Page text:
In most markets, bonds tend to have less risk than stocks. Some people think less risk means no risk. Despite the popular misconception, bonds have risks.

The most significant risk is interest rates. The second biggest risk is whether the company or government will default on the loan. Interest rates affect bond prices and the expected coupon rate. It is relatively straightforward to see how interest rates affect coupon payments. A higher interest rate means a higher coupon payment. However, a higher interest rate is bad for bonds already purchased.

Suppose you bought a five-year bond paying a 5% coupon rate. After two years, a family emergency forced you to sell some assets. If you sell your bond, it would be like a three-year bond with a 5% coupon rate. Depending on how interest rates have moved determines your selling price. There are three possible circumstances: rates are the same, rates have gone up, or rates have gone down.

Scenario 1: Rates are the same. Scenario 1 is the most straightforward. The bond will sell at "par,” meaning face value.

Scenario 2: Rates have gone up. This is the worst-case scenario. You will have to sell your bond at a discount. Suppose the rates went up to 6.5%. No one will buy your 5% bond unless you discount the bond to give an equivalent yield. There are equations to determine the price and calculators designed for bond adjustments. In our scenario, you would sell your bond at $959.71. Although the interest rate only went up by 1.5%, you would need to sell at a -4.29% discount. If you sold after year 1, you would need to sell at a -5.21% discount. In other words, when rates go up, bond prices go down.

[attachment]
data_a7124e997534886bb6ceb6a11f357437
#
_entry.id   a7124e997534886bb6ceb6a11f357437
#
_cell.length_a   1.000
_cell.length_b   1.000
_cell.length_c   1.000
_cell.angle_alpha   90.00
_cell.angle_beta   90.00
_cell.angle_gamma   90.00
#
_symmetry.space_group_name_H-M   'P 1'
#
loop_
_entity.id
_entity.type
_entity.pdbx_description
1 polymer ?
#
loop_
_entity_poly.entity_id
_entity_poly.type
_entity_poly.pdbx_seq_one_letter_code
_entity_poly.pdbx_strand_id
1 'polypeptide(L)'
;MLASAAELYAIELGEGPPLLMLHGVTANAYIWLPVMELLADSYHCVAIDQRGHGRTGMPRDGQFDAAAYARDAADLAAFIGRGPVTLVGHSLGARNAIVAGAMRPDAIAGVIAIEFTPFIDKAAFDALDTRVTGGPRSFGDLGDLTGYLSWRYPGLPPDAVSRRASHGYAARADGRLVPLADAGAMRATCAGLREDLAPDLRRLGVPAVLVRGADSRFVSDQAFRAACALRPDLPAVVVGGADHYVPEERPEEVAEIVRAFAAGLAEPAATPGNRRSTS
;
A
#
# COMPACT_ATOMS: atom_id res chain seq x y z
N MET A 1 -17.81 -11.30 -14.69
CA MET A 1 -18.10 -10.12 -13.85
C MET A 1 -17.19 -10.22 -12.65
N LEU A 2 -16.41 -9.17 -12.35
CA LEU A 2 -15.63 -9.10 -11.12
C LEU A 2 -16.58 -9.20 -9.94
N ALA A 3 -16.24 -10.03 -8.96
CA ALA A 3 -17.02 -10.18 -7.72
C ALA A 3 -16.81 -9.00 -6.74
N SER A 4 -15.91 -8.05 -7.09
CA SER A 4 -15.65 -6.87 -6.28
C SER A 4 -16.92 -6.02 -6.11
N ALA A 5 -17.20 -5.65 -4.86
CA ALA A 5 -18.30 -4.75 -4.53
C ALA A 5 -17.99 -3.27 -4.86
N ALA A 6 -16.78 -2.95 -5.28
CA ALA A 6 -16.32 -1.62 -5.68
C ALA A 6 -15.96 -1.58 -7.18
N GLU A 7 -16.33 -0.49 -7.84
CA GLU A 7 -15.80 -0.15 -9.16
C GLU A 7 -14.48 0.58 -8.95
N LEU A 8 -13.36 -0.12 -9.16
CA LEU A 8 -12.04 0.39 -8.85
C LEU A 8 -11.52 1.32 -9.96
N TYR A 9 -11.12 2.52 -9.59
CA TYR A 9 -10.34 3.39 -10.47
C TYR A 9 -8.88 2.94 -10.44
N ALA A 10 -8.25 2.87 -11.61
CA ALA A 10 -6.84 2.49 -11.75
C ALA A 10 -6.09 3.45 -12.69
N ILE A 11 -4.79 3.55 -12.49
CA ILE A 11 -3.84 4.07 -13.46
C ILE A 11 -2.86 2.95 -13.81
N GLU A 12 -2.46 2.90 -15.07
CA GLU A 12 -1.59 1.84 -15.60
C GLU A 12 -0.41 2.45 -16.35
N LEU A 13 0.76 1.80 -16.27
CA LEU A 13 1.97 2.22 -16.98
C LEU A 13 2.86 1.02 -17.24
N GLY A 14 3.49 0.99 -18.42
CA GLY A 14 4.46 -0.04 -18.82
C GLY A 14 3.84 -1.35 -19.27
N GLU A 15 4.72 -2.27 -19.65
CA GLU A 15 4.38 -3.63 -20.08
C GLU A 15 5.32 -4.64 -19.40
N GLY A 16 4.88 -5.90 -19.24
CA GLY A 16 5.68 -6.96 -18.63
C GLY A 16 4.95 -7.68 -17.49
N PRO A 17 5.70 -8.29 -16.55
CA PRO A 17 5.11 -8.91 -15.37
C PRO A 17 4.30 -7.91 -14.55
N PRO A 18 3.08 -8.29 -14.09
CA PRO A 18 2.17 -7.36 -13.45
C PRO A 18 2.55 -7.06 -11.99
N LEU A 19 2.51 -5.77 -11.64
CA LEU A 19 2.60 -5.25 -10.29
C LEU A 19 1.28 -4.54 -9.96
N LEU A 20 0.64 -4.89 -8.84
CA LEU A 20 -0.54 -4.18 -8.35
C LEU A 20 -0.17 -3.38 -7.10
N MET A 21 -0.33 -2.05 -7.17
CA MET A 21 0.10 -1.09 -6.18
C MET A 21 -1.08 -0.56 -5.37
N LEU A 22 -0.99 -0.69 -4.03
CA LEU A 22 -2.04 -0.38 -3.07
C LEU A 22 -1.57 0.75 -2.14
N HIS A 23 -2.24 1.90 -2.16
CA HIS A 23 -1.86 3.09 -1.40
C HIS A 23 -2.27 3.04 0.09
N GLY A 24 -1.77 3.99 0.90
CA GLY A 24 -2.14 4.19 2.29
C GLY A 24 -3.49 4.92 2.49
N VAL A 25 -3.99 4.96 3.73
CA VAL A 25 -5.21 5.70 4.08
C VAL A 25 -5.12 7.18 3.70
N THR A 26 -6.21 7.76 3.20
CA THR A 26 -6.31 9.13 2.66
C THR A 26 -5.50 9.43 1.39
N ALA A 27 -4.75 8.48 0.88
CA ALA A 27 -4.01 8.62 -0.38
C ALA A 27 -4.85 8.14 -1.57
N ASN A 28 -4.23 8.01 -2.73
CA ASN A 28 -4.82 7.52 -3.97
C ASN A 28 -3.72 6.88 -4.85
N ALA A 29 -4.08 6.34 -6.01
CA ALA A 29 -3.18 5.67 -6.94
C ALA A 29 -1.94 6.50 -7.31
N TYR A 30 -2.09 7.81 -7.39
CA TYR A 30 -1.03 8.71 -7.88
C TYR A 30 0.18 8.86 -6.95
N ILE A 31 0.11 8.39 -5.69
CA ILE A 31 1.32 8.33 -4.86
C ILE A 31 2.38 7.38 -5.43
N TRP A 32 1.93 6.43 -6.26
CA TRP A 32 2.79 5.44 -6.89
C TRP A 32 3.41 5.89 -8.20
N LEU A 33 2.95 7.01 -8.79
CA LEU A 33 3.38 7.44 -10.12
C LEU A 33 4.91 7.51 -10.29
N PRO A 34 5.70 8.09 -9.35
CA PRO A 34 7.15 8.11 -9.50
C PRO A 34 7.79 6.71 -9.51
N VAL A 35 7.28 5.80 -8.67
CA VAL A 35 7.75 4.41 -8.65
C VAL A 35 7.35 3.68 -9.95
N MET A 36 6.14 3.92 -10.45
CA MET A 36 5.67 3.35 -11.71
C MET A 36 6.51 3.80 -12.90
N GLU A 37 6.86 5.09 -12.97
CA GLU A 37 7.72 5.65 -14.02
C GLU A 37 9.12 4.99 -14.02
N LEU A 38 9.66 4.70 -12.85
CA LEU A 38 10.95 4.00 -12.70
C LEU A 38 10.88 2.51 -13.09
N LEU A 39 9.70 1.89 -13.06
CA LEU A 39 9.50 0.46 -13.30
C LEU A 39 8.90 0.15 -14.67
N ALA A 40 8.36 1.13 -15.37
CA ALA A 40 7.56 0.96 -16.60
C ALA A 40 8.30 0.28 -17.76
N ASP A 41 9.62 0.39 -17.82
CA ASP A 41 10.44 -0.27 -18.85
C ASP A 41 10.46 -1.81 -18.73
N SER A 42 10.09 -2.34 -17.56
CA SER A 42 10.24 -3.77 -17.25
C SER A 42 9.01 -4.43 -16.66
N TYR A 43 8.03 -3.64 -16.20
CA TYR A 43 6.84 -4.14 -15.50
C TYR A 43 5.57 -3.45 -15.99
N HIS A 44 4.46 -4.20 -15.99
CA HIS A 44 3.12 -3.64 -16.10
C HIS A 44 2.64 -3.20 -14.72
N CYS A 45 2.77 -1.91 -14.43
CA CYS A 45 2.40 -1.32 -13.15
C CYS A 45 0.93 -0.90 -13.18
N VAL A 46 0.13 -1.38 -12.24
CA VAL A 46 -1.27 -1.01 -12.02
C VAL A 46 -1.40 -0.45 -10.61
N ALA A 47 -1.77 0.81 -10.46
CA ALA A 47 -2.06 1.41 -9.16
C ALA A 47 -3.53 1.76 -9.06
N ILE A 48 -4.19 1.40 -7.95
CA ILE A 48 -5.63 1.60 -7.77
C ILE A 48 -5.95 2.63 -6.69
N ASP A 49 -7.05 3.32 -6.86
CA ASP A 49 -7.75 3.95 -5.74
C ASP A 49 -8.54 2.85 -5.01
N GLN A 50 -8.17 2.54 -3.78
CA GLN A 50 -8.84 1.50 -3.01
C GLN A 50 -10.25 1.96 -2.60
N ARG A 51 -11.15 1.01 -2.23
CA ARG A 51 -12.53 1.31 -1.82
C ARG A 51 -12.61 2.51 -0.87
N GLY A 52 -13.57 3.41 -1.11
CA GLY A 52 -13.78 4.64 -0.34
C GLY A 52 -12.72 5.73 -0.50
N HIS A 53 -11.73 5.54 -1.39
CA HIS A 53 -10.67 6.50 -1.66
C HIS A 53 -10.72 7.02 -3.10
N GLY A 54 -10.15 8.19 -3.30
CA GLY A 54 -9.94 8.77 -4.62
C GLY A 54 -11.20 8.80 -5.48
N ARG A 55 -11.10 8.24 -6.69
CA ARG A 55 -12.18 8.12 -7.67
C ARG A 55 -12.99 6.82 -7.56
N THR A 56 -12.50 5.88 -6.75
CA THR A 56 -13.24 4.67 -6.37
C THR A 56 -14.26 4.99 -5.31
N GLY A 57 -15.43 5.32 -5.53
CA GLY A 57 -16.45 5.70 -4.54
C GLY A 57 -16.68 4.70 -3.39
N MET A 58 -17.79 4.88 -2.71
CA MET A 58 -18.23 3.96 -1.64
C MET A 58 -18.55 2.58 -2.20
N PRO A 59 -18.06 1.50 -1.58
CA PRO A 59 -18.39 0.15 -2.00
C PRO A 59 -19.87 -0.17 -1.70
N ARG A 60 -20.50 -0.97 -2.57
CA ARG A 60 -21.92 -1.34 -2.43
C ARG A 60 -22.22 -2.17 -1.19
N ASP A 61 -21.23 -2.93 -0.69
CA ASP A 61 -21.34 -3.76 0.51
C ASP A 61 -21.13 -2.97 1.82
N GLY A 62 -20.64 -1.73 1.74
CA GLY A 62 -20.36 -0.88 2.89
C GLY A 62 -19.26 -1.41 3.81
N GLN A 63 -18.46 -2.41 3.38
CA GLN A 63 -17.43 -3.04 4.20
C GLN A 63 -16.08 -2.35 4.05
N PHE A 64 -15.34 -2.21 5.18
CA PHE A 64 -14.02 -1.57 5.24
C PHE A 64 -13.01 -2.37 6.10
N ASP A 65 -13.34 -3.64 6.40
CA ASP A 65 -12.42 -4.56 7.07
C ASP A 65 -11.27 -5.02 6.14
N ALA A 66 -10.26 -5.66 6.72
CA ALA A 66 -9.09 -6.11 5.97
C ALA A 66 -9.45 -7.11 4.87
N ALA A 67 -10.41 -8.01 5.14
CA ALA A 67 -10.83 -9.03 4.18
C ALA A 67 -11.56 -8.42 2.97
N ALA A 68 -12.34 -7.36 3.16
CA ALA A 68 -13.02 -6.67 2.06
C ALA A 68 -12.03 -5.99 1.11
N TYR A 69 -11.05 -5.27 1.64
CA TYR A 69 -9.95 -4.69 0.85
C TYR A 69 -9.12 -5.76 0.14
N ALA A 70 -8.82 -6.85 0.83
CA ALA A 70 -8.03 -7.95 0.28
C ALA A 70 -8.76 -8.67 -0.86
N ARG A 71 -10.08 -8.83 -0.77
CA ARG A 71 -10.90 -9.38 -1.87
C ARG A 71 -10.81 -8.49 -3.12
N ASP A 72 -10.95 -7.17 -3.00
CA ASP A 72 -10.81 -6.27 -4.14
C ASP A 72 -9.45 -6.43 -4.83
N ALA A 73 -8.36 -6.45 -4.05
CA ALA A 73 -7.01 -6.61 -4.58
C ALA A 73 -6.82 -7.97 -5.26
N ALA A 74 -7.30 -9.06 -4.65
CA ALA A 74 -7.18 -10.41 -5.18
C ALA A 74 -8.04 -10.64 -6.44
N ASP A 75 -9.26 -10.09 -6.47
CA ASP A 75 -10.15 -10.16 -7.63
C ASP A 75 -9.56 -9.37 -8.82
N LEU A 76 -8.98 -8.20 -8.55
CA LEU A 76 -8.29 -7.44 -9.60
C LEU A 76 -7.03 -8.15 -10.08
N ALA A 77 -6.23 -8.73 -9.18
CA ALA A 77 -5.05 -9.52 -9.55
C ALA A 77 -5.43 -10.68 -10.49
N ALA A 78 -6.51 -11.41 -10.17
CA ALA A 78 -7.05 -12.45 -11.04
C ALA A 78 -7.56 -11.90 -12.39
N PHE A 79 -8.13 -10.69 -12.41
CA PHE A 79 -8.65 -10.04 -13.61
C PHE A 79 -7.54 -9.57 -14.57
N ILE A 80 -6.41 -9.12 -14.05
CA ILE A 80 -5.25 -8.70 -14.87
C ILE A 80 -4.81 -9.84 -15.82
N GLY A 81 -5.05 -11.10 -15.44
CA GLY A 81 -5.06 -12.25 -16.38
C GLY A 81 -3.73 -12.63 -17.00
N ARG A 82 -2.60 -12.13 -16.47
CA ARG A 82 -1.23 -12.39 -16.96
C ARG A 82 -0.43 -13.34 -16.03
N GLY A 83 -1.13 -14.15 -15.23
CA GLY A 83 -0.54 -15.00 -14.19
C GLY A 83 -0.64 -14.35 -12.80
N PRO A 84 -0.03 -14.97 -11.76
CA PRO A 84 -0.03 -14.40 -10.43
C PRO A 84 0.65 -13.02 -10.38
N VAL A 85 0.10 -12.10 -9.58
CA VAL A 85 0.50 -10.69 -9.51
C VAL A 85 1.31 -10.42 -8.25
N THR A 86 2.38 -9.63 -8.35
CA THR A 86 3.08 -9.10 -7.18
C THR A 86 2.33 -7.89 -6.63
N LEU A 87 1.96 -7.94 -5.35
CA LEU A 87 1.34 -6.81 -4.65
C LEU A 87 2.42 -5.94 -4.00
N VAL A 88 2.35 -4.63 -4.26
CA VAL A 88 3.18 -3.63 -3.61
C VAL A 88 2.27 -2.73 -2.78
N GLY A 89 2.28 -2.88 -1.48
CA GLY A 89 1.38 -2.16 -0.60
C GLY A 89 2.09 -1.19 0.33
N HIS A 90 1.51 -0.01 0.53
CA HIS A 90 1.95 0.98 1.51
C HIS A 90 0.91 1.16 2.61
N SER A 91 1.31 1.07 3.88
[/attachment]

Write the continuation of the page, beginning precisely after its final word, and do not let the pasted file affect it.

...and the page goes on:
Scenario 3: Rates have gone down. Rates going down is the best possible scenario for bonds. Suppose interest rates have fallen to 3%, but your bond is 5%. Since you offer a better interest rate than the market, you can charge a premium for your bond. In our scenario, you could sell your bond for $1,056.97, or 5.697% higher than the face value of the bond. 

When interest rates are falling, bonds are a no-brainer. After interest rates climbed to 20% in the 1980s, there was no place for rates to go but down. However, while the rates rose to 20%, bonds were the worst place to have money. High inflationary periods like the 1970s and early 1980s are excruciating. Still, they also can be a guide to how to arrange a portfolio. If inflation is high, interest rates will rise to slow down the economy. It is like a tornado warning for a bond portfolio. Get out of bonds, wait for the interest rates to drop, and then pile back into bonds.

Most savvy investors will sell their bonds at the rumor of higher interest rates. Then, they move or rebalance the money into other safety assets like precious metals. Investors will also move into real estate as a safe asset in other market conditions. However, raising interest rates will affect housing prices similarly to how they affect bonds. When interest rates go up, housing prices tend to go down.

In certain market conditions, the safest asset is precious metals. Most people like to put a small percentage between 5-20% of their portfolio in precious metals as a safety net against the dangers of the stock and bond markets. However, rising interest rates make mitigating risks in stocks, bonds, and real estate especially challenging. Risk-averse investors tend to put more than 20% of their portfolios into precious metals when interest rates are rising, but there are many factors going into every investment decision. 

The experts at the U.S. Gold Bureau will educate you about precious metals for free.

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Ryan Watkins, Op-Ed ContributorbyRyan Watkins, Op-Ed Contributor